int nintersect = 0;
while (pos1 < len1 && pos2 < len2) {
if (fng1[pos1] == fng2[pos2]) {
nintersect++;
pos1++;
pos2++;
} else if (fng1[pos1] < fng2[pos2]) {
pos1++;
} else {
pos2++;
}
}
int nunion = len1 + len2  nintersect;
return nintersect / (double) nunion;
}
We wouldn’t trouble ourselves with optimization of this algorithm if it would be necessary to compute Jaccard score for only a pair of documents. The problem is that in practice it is usually required to solve one of the following more complex problems:

Given a collection of documents and a new document, find all documents in the collection which have Jaccard score with the given document ≥ threshold (e.g. plagiarism detection).

Given a collection of documents, find all pairs of documents with Jaccard score ≥ threshold (clusterization).
Both algorithms are very expensive due to large number of Jaccard similarity score computations. For example in case of clusterization, if we have 10K documents, it would be necessary to compute Jaccard score ~50M times. So, it is crucial to optimize the above algorithm.
We can make two observations. First one is that we don’t care about Jaccard scores smaller than threshold. If at some point during score computation we detect that cannot be greater or equal to the threshold, we can immediately abort computation and return 0.0. Only values higher than the threshold matter.
Let’s assume that we have already processed and hashes of the first and second fingerprints respectively, and the number of identical hashes was . Then is subject to the following boundaries:
Let’s assume that we are interested only in Jaccard score greater or equal to threshold . If at any step the following condition is satisfied, we can immediately abort computation, since we know that final will be smaller than the desired threshold:
Simplifying:
Since we know that , we can tighten the abort condition to get rid of function:
Again, let’s tighten condition, now to avoid working with floating point:
Now let’s plug the above formula into the classical solution. Righthand side can be computed once we enter the function. A new variable, , stores the value of . We update it each time we advance the positions. If at some point it exceeds precomputed rindhand side value, we abort the computation.
double JaccardFast(const uint32_t* fng1, int len1,
const uint32_t* fng2, int len2,
double alpha)
{
const int smax = (int)std::ceil((1.0alpha)/(1.0 + alpha) * (len1 + len2));
int pos1 = 0;
int pos2 = 0;
int nintersect = 0;
int s = 0;
while (pos1 < len1 && pos2 < len2) {
if (fng1[pos1] == fng2[pos2]) {
nintersect++;
pos1++;
pos2++;
/* s = s + 1 + 1  2 = s */
} else if (fng1[pos1] < fng2[pos2]) {
pos1++;
s++;
} else {
pos2++;
s++;
}
if (s > smax) {
return 0.0;
}
}
int nunion = len1 + len2  nintersect;
return nintersect / (double) nunion;
}
The second significant observation is that in 99% of all cases Jaccard score is smaller than threshold.
Given a pair of fingperprints of two random documents, very few hashes will be identical among them.
To skip large blocks of nonintersecting hashes, we can make use of
pcmpesmtrm SSE intruction.
Its intended application is fast string operations, such as substring search.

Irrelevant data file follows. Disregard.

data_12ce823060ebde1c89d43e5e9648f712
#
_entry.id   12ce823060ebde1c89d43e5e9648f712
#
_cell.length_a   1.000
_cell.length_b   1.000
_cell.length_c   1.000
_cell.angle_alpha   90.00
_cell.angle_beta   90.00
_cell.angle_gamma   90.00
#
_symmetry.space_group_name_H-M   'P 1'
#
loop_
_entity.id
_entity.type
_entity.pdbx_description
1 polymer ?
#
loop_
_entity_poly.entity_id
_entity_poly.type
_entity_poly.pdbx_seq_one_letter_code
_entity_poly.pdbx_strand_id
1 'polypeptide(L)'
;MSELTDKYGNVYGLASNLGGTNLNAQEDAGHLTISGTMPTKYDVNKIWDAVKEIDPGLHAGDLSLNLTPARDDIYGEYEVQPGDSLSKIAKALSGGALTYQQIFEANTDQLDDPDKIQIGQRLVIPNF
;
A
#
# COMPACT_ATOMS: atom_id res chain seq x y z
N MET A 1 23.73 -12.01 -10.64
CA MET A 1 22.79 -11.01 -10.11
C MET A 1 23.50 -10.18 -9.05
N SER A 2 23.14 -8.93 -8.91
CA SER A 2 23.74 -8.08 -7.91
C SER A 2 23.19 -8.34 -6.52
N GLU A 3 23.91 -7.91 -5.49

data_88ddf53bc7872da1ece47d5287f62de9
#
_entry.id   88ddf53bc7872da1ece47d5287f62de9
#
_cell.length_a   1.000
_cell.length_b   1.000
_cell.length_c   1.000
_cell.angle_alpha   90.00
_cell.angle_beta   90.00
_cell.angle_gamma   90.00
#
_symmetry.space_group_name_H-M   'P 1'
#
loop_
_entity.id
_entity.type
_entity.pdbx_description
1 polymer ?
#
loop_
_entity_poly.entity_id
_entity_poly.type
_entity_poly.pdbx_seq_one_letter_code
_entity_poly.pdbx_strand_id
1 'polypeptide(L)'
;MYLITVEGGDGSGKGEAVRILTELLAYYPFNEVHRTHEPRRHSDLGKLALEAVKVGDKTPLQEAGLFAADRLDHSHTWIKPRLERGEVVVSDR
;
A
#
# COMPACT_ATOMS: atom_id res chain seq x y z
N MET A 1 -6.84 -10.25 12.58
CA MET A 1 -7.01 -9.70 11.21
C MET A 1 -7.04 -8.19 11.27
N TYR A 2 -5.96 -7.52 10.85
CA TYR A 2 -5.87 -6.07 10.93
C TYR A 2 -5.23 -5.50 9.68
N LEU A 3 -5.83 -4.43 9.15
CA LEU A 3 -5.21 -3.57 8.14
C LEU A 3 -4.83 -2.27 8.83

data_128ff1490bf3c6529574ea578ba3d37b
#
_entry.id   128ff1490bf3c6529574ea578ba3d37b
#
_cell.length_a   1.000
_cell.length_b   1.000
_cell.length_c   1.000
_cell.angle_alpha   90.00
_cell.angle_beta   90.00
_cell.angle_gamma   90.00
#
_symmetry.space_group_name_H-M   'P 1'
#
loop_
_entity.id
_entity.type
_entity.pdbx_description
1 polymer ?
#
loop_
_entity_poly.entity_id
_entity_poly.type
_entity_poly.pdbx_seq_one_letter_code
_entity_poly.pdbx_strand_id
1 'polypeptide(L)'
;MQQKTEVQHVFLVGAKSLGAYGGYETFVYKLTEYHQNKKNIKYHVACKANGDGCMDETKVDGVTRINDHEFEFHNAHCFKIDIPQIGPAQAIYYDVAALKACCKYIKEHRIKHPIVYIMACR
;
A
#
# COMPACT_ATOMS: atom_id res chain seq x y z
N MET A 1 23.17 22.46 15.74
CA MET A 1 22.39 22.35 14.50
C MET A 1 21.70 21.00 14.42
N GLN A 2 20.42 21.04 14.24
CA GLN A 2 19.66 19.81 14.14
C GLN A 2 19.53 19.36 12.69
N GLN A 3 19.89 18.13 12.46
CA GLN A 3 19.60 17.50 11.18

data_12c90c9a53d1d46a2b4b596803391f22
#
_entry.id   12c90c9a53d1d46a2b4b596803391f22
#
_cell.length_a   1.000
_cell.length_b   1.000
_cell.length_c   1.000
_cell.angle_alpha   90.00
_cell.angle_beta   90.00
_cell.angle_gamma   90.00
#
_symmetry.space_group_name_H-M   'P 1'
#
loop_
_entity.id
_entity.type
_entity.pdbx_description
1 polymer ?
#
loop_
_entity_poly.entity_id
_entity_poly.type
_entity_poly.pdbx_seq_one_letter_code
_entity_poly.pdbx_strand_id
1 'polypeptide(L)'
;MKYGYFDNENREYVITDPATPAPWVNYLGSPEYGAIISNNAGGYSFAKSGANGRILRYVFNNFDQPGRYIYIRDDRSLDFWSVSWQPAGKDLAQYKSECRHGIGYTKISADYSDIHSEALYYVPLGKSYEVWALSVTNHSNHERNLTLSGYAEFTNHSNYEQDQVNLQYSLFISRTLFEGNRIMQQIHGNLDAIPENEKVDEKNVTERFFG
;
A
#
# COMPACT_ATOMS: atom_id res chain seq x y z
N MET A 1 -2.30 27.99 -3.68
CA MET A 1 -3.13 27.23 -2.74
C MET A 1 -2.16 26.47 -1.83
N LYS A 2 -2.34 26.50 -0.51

However, other applications were found for this instruction, including
intersecting
of two sorted arrays.
Alas, pcmpesmtrm
works natively only with 8 and 16bit elements,
while shingle hashes are 32 bit long.
If they were 8 or 16 bits, we could just use the code from the article verbatim.
But because our elements are 32 bit long, we can use this instruction only as a prefilter:
we treat every 32bit hash as a sequence of two 16 bit elements.
If the instruction returns nonzero mask (some of the 16bit elements are equal),
this doesn’t prove that there are equal 32bit elements.
But if returned mask is zero, then definitely none of the 32bit elements are equal.
In this case we can advance one of the fingerprint positions by a block of four 32bit hashes in bulk.
Taking into account that hashes do match very rarely, such precheck is worse the cost
paid for pcmpesmtrm
.
double JaccardTurbo(const uint32_t* fng1, int len1,
const uint32_t* fng2, int len2,
double alpha)
{
int smin = (int)std::ceil((1.0alpha)/(1.0 + alpha) * (len1 + len2));
int pos1 = 0;
int pos2 = 0;
int nintersect = 0;
int s = 0;
while (pos1+4 <= len1 && pos2+4 <= len2) {
__m128i v1 = _mm_loadu_si128((const __m128i*)(fng1 + pos1));
__m128i v2 = _mm_loadu_si128((const __m128i*)(fng2 + pos2));
uint64_t m = _mm_cvtsi128_si64(_mm_cmpestrm(v1, 8, v2, 8,
_SIDD_UWORD_OPS_SIDD_CMP_EQUAL_ANY_SIDD_BIT_MASK));
if (m) {
// we have possible matches  using classical algorithm
for (int i = 0; i < 4; i++) {
if (fng1[pos1] == fng2[pos2]) {
nintersect++;
pos1++;
pos2++;
} else if (fng1[pos1] < fng2[pos2]) {
pos1++;
s++;
} else {
pos2++;
s++;
}
}
} else {
// no matches
if (fng1[pos1+3] < fng2[pos2+3]) {
pos1 += 4;
} else {
pos2 += 4;
}
s += 4;
}
if (s > smax) {
return 0.0;
}
}
// process up to three remaining hashes
while (pos1 < len1 && pos2 < len2) {
if (fng1[pos1] == fng2[pos2]) {
nintersect++;
pos1++;
pos2++;
} else if (fng1[pos1] < fng2[pos2]) {
pos1++;
} else {
pos2++;
}
}
int nunion = len1 + len2  nintersect;
return nintersect / (double) nunion;
}
The following table summarizes performance results of the above three versions. All documents in a collection of 2000 documents were compared pairwise, resulting in total of ~2M computations. Shingle parameters were N=128 and K=3, threshold value was set to 0.5.
Time [s]  Computations/s  Speedup  

classical 
2.372734 
0.84 M/s 
1.00 
classical + fast abort 
1.041861 
1.92 M/s 
2.28 
classical + pcmpestrm + fast abort 
0.632168 
3.16 M/s 
3.75 
Since documents in the collection were Wikipedia pages, you may be interested to know which pages had the highest . I found three main caterogries: pages listing rulers for some specific year; pages listing animals of African countries; and surprisingly similar user discussion pages (probably, created by bots).
To give some understanding of performance limitations, let’s assume that we need to clusterize large collection of documents and we are alotted a single CPU core for 24 hours. Using the optimized version will allow us to process a collection of ~740K documents. For larger collections it may be suitable to use MinHash version with multiple hash functions. I will describe it later in the next article.
C++ source code is located at github.